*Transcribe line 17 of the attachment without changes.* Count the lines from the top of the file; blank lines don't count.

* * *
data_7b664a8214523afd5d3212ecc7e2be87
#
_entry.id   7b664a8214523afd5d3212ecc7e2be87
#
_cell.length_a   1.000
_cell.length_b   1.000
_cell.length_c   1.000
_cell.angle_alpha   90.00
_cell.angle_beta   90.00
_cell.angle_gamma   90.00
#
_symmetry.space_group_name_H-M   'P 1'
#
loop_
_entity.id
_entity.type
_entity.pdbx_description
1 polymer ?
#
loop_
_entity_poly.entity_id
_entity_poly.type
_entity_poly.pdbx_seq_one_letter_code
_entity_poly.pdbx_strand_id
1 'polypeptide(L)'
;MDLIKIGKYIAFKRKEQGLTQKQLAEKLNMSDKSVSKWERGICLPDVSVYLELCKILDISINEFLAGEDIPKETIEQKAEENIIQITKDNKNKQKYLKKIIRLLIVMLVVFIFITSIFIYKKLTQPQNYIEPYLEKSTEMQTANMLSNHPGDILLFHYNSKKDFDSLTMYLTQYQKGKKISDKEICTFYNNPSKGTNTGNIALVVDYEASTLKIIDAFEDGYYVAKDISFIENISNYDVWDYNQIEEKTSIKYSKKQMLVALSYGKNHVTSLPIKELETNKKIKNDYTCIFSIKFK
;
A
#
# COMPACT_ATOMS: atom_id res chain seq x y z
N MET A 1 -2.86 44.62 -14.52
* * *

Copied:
_entity.pdbx_description